Tarlabasi, a patchwork of Istanbul’s migrant communities, comes together during the breaking of the fast.
Istanbul, Tarlabasi - “Tarlabasi is the most lonely and forgotten place on earth,” says Eyup Omer Bal sipping his post-iftar tea.
Nestled in the heart of Istanbul and a stone's throw from Taksim and Cihangir, some of the cities most prime locations, the Tarlabasi neighbourhood, a sub-province of Beyoglu municipality, is the black sheep, known for its gritty atmosphere and gentrification.
Even Google street view has avoided mapping out this historic but now rundown area which has become a transitory home for migrants both within and outside of Turkey.
If you step off from Istiklal street, Istanbul’s premier shopping street crossing into Tarlabasi Boulevard and enter one of its narrow, sloping alleyways the hustle bustle of international tourists and capital gives way to an altogether different and less material atmosphere.
To outsiders, it can appear like entering another world as the lights of Taksim fade into the long shadows and mazes that are the streets of Tarlabasi (TAR-la-BASHI). The wash-lined streets full of ageing homes and architectural facades that allude to its more prosperous past in the late 19th century is now more pixelated, with peeling paint, crumbling decor and the heavy musty smell of damp buildings.
A poor and struggling mixed community of Turks, Gypsies, Arabs, Kurds, Pakistanis, Afghans and Africans, Tarlabasi has become a springboard for communities in search of a better life.
For many of the people that move to Tarlabasi from within Turkey, it’s the first stop to settle in Istanbul and move to a better area. For those migrating from outside of Turkey, it is one more stop in their journey to Europe, but many end up calling Tarlabasi their home.
The diversity gives the area a complex but rich tapestry of cultural and ethnic identities, which also cohabit uneasily with each other as the different communities jostle for space in often difficult circumstances.
Eyup Omer Bal and his older brother Kadir started the Tarlabasi Solidarity Group with some friends more than 10 years ago to help the struggling community of migrants and locals.
“People know Nautilus, Capitol, Istiklal street and Taksim,” says Eyup Omar Bal, listing Istanbul's well-known shopping centres. “They know the famous places; they don’t even know about Tarlabasi, this is a forgotten place. So this is the place to start helping people,” Bal tells TRT World.
“When we come to Tarlabasi in the beginning, we noticed there are many African communities in need, and initially we collected some money to help them,” says Bal.
The nascent organisation embedded itself within the Tarlabasi community and soon found that many migrants who knew little if any Turkish struggled to understand how to access health care. It now boasts of more than 300 volunteers including doctors, teachers, lawyers and students.
“Migrant communities contact us when they have a problem with their landlord, with other locals. You know Tarlabasi can be a dangerous place especially if you are new people,” adds Bal.
The Tarlabasi Solidarity Group’s extensive network of volunteers can provide advice and emergency assistance and advice to Tarlabasi migrant communities free of charge at short notice.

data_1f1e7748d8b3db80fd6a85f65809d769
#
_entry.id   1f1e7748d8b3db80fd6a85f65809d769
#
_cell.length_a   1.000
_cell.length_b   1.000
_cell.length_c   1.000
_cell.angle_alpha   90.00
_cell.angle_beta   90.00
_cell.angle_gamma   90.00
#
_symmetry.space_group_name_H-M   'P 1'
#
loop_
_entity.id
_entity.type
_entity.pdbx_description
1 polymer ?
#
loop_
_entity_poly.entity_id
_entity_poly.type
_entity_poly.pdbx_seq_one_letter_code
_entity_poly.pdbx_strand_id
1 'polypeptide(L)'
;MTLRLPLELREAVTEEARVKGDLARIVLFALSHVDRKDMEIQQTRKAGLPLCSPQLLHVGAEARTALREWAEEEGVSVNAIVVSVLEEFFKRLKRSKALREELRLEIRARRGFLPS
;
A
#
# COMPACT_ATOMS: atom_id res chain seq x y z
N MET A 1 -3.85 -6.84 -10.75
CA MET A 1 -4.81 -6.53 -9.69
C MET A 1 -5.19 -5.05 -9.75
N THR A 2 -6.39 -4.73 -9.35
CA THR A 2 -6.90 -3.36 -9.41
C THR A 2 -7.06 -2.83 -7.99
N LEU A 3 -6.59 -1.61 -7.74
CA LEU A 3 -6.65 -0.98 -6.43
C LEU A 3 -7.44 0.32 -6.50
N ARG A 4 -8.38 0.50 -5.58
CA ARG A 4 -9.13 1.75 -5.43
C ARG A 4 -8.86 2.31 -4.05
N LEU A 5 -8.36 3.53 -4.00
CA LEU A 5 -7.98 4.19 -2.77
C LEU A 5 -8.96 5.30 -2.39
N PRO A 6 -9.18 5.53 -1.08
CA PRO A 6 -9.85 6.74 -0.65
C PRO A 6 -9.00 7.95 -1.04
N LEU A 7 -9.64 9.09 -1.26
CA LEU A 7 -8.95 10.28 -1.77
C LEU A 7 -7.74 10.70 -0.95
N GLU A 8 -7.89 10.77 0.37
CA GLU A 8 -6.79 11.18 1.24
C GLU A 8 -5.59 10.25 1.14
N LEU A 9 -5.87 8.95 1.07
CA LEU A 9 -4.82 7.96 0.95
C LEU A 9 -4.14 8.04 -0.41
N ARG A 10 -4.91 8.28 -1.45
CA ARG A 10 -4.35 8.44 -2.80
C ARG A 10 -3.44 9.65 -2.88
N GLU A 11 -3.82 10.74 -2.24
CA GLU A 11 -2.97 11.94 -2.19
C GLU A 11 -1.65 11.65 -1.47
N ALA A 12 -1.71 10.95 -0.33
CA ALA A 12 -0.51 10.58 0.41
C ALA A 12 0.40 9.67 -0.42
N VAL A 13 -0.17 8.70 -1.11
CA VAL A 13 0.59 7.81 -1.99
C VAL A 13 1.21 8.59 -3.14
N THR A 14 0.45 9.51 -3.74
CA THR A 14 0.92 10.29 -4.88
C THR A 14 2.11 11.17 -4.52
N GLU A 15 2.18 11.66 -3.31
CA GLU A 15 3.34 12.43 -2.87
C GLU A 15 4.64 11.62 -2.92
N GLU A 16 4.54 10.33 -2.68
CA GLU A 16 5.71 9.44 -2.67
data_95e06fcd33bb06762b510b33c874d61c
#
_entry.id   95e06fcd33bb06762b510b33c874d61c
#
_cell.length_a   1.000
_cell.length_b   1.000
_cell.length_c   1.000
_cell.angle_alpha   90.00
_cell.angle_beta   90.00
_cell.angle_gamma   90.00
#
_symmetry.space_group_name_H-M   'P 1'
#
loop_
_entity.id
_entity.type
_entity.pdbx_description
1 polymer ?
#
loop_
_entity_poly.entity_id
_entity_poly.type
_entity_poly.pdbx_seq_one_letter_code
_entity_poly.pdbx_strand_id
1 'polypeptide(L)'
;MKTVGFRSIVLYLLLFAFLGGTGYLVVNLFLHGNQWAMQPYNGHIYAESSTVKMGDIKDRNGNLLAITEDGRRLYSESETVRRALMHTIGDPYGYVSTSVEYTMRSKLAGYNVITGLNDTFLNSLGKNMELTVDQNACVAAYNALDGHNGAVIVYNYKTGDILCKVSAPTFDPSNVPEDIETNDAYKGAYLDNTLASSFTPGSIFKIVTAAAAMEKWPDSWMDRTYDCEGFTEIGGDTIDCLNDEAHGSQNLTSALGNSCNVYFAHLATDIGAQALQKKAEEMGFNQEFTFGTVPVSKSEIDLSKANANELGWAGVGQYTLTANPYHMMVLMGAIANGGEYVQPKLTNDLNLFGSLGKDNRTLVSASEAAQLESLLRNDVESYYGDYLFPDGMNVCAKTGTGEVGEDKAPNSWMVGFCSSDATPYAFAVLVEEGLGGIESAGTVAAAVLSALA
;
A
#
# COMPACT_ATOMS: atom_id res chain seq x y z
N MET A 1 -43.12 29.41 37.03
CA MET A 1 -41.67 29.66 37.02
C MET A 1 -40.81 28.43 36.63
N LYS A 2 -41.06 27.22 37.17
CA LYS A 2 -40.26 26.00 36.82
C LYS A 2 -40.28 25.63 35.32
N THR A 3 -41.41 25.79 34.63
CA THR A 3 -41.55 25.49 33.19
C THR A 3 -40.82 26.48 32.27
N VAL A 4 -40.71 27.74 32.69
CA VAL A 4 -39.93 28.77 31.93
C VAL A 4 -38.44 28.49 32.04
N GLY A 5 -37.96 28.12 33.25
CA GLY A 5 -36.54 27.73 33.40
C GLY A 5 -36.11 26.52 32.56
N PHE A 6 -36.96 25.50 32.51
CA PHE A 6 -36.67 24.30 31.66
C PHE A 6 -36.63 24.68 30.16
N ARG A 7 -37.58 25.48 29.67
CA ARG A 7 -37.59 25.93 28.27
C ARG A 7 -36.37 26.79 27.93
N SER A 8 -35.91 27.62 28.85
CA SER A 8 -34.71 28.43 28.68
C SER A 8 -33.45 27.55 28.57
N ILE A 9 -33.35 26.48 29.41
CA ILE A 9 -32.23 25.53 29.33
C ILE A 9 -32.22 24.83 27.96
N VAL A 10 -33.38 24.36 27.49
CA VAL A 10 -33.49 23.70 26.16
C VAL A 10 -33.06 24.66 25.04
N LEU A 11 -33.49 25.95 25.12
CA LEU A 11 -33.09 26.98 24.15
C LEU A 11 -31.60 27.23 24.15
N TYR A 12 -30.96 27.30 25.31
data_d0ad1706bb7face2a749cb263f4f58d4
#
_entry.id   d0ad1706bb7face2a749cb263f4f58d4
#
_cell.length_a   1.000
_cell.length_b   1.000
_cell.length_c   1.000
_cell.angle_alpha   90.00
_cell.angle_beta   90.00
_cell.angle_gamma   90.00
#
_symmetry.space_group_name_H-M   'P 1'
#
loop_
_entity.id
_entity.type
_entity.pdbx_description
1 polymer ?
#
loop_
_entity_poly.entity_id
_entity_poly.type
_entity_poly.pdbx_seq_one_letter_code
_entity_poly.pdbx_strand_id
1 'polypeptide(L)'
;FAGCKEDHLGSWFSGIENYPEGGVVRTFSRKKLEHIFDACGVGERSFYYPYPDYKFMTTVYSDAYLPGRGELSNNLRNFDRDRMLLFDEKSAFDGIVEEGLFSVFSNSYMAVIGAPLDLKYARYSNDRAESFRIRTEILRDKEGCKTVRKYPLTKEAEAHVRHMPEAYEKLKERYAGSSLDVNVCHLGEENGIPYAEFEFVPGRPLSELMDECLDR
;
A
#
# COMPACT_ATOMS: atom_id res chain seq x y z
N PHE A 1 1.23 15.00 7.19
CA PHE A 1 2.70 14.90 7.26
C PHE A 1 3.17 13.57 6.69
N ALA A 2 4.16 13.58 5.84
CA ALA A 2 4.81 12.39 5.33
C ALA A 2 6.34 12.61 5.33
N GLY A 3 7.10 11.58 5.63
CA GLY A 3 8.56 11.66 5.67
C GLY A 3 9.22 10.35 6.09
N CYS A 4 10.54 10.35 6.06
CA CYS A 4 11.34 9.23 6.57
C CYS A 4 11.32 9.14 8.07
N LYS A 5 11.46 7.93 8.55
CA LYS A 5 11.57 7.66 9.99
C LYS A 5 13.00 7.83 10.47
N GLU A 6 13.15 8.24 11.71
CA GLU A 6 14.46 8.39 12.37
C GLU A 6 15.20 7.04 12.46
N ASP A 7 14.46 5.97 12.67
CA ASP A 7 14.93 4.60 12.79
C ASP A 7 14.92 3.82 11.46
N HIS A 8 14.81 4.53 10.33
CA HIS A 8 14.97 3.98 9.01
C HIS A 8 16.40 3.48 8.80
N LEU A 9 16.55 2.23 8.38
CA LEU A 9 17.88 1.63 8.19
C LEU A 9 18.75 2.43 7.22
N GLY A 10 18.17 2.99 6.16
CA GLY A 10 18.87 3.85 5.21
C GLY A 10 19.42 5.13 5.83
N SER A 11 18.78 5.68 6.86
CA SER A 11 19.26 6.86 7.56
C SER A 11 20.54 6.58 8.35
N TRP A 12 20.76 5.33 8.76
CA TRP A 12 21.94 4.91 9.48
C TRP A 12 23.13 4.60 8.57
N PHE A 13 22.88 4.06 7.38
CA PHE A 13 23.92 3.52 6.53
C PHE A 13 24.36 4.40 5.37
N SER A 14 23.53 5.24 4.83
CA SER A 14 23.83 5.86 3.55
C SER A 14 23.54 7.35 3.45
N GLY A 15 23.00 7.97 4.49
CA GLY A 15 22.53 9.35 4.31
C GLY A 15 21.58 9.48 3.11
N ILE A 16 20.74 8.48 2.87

“Ten years ago local people did not want the African communities to stay. However, that was 10 years ago, now people have gotten used to these new faces; mentalities have changed.”
That sense of community is one of many services the Tarlabasi Solidarity Group provides locally, another of which is the weekly iftar – the post-fasting meal of Muslims during the month of Ramadan – it has been providing for 10 years now.
Each Saturday volunteers young and old, within and outside of Tarlabasi gather in one of its many alleyways a short walk from Tarlabasi boulevard to prepare for breaking the fast.
The thatched mats are rolled out on the ground as water and ayran, a yogurt-based beverage is laid out. Wealthy donors provide food. Marinated chicken, sujuk ( beef sausage), soup and savory cheese pastries make their way into one of Tarlabasi’s weathered homes ready to be distributed.
Tarlabasi, usually brimming with noise, falls silent at sundown as the call to prayer rings across the neighbourhood's many minarets, it marks the end of the fast.
A unified call to prayer rings out over Tarlabasi.
Ebu Bekir, a 38-year-old from The Gambia, is one of the volunteers handing out the food and also part of the Tarlabasi Solidarity Group.
The silence of people eating gives way to lively conversations; the background hum of Tarlabasi is back.
It is also an opportunity to get to know people from different walks of life.
Ebu Bekir moved to Tarlabasi four months ago, but he has been in Turkey for more than six years.
Ebu Bekir sells tesbih (prayer beads), necklaces and an assortment of other trinkets in Taksim at night. Many of the people in Tarlabasi make their living from nearby Taksim, which underlines the deeply interconnected yet uneven relationship of this wayward province with its wider, wealthier urban surroundings.
“The Tarlabasi Solidarity Group is one of the associations that came to my aid, by Allah, I was homeless with nothing,” Ebu Bekir says to TRT World.
“The day I met the leaders of the organisation, they helped me so much and made sure I would not live another day outside.”
Step by step, Ebu Bekir has secured his living conditions, he wants to go back to university to study, “with new friends everything is possible,” he adds with a sense of optimism.
“Some of my friends have left to go to Europe, but I believe in making my dream in Turkey,” he says.
Tarlabasi is a little less lonely.